Slowly but surely this year’s Ironman World Championship field is taking place. But there are a few noticeable absences. With injury and USADA allegations keeping some of the top contenders on the bench this year, is Kona 2012 going to be any less competitive?
Who might not be in Kona:
Unless you’ve been living under a rock for the last month, you know that the seven-time Tour de France champion faces sanction from the U.S. Anti-Doping Agency and has been banned from Ironman events until the resolution of the investigation. While World Triathlon Corporation (owners of Ironman) had the option to allow Armstrong to race its races, CEO Andrew Messick released a statement that said: “Our rules, as stated in the WTC Professional Athlete Agreement and Waiver, dictate an athlete is ineligible to compete during an open investigation. Armstrong is therefore suspended from competing in WTC-owned and licensed races pending further review.” Until the allegations, Armstrong’s season had looked promising, having just won Ironman 70.3 Hawaii, but now his chances of making it to the Kona start line are slim.
After spending most of 2011 and early 2012 dealing with an injury, Chris Lieto hasn’t been able to race a full Ironman to validate his start in Kona this year. In an interview with Triathlete.com, he said, “It’s highly unlikely I’ll be racing the Hawaii Ironman this year.” The injury is a “lower leg tightness,” which he suspects has manifested in Achilles tendonosis. “I’ve been able to train and race but have always been dealing with a limited ability to train and run, having to cut things back or do things delicately or adjust. … I’ll just focus on 70.3 worlds and there are plenty of races going on around the Ironman Hawaii that I can focus on, as well as coming back next year full force there.”
German Andi Boecherer finished eighth at the Hawaii Ironman last year, but he has yet to validate his Kona slot. “I am having a tough season; I am still working on a shin injury that keeps me from running,” Boecherer told Triathlete.com. “But it is healing quite well.” He hopes to be ready to race the Ironman 70.3 European Championship in Weisbaden, and then the Ironman Sweden in Kalmar in August. “If I should make it to the starting line healthy, Kona qualification is still in reach,” he says.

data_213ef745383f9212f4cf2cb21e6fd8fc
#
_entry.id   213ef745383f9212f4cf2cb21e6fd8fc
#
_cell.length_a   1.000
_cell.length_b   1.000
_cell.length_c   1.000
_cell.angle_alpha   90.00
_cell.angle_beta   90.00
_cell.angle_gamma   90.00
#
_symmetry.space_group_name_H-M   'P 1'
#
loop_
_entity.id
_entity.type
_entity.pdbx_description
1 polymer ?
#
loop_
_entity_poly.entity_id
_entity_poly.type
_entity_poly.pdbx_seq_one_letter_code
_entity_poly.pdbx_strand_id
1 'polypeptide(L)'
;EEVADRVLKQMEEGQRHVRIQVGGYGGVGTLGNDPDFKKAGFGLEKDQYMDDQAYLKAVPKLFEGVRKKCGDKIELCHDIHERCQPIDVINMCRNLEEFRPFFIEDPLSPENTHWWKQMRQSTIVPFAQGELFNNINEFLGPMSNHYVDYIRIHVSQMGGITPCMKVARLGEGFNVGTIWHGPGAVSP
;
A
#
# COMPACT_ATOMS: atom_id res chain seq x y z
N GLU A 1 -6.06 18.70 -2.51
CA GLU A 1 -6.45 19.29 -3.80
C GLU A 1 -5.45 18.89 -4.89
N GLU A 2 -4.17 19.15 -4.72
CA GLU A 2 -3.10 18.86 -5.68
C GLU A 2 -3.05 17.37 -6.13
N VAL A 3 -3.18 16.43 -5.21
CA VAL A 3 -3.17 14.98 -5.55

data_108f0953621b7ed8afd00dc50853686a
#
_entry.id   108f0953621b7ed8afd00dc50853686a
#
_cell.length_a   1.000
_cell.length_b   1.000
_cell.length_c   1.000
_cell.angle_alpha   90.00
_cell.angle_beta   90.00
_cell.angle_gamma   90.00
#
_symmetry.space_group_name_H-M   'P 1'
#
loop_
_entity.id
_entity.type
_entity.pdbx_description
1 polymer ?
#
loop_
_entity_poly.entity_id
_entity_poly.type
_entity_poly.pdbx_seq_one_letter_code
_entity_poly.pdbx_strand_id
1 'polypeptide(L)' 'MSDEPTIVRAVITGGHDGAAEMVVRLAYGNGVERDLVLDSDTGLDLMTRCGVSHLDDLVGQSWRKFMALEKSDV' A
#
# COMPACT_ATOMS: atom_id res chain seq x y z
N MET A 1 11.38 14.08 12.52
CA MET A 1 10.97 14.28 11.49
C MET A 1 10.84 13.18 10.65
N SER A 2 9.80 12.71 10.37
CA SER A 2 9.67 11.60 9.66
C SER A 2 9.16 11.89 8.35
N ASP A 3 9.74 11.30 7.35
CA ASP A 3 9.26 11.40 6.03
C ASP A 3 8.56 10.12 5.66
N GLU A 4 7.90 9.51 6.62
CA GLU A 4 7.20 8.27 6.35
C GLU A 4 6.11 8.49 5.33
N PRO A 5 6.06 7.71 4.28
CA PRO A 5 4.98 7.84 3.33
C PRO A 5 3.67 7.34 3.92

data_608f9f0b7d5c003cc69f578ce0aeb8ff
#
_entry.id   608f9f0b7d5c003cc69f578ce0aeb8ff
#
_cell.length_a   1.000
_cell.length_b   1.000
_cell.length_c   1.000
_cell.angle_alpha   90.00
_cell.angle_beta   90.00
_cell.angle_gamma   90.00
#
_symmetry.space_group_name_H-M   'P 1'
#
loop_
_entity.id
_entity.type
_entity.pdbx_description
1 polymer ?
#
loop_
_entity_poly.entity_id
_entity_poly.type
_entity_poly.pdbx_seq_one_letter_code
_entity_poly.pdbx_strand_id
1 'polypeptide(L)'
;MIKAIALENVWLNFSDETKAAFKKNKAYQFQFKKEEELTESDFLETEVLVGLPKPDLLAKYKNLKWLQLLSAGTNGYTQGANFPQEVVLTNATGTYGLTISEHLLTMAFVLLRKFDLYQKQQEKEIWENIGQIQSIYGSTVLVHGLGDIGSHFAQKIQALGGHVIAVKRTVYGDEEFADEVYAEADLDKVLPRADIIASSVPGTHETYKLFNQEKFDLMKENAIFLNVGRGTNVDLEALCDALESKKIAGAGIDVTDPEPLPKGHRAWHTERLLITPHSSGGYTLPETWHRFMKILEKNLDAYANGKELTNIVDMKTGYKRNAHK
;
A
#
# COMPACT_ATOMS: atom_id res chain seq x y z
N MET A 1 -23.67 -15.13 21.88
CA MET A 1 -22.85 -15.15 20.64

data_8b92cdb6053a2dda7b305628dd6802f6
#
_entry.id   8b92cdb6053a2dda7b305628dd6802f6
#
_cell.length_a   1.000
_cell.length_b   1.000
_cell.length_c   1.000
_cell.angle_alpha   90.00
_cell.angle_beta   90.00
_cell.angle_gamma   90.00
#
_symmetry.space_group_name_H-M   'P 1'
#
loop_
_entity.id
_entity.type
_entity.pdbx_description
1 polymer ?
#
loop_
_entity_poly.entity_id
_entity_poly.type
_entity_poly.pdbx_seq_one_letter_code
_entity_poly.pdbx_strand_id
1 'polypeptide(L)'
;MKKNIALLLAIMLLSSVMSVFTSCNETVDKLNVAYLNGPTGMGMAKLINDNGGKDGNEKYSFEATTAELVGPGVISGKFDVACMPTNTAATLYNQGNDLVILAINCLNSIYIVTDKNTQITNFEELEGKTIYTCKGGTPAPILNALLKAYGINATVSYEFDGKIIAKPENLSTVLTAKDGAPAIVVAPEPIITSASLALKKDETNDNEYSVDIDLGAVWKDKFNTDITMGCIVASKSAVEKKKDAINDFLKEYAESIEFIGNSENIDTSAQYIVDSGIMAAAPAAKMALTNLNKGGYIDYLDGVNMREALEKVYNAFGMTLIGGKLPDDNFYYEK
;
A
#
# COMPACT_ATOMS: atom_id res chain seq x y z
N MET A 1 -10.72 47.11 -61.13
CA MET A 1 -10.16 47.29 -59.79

After one of the most gutsy performances ever seen on the Big Island, the four-time Ironman world champ (who’s undefeated at the iron distance) announced in January that she would be taking a break from Ironman. She’s spent the year working with charities and promoting her book, A Life Without Limits.
After dropping out of the Ironman World Championship last October, Dibens announced in March that she had undergone surgery to correct the foot injury that had plagued her since 2004, as well as a knee injury. The surgery is keeping her from running for six months, so she hasn’t been able to get any racing in this season to qualify for Kona, but she hopes to fit in some races before the end of the year and will definitely be ready for Kona 2013.
After an impressive early-season win at the Abu Dhabi International Triathlon in March, Butterfield’s first season back after giving birth to her daughter seemed off to a great start. She aimed to race Kona this year, but after two disappointing Ironman races back-to-back in Europe, she didn’t have the points to be in the top 30 pro women. She announced she would be focusing on Hy-Vee, the 70.3 world champs in Vegas and short-course events for the rest of the year. She might also make her off-road triathlon debut at the Xterra World Championship in October.
Who will be in Kona:
While the men’s race won’t have as much drama as we were hoping, it will still have defending world champion Craig Alexander. Two-time Ironman world champ Chris McCormack has confirmed that he still plans to race after not making the Australian Olympic team. Between the two Aussies, they’ve won the last five Konas. Another top Aussie, Pete Jacobs (runner-up last year) will be there and looking to move one spot up the podium. This might be the year the Germans regain the crown, with Andreas Raelert not recovering from breaking the iron-distance world record. He won Challenge Kraichgau (a half-iron-distance race) in June and followed that up with a fourth-place finish in a tough field at the Ironman Frankfurt European Championship earlier this month. His younger brother Michael Raelert made his highly anticipated Ironman debut in Regensburg in June and finished second to veteran long-course pro Dirk Bockel of Luxembourg (who finished fourth in Kona last year). Germany’s Timo Bracht also got the win at Ironman Western Australia in late 2011 and put in an impressive runner-up performance at Challenge Roth this month. With other top names such as Belgians Marino Vanhoenacker and Frederik Van Lierde, Aussie Luke McKenzie, South Africans Raynard Tissink and James Cunnama, Great Britain’s Tom Lowe and Spain’s Eneko Llanos, the field is still stacked and will make for another exciting race this October.
On the women’s side, we’ve known since early this year that the queen of Ironman won’t be defending her crown this year. That leaves the 2010 champ, Mirinda Carfrae, to step up in her place. She’ll have tough competition from Switzerland’s Caroline Steffen, who has victories at Ironman Melbourne and Ironman Frankfurt this year, and who was runner-up to Carfrae in 2010. British athletes Leanda Cave (who got third at Kona last year) and Rachel Joyce are looking strong this season. And so far this season, some of the American women have looked healthy and strong, including Linsey Corbin, Meredith Kessler and Mary Beth Ellis (the last American to win in Kona was Tim DeBoom in 2002). Also watch for Canadian Heather Wurtele, who finished eighth in Kona last year—her two Ironman St. George titles have shown she can handle the wind and a tough course.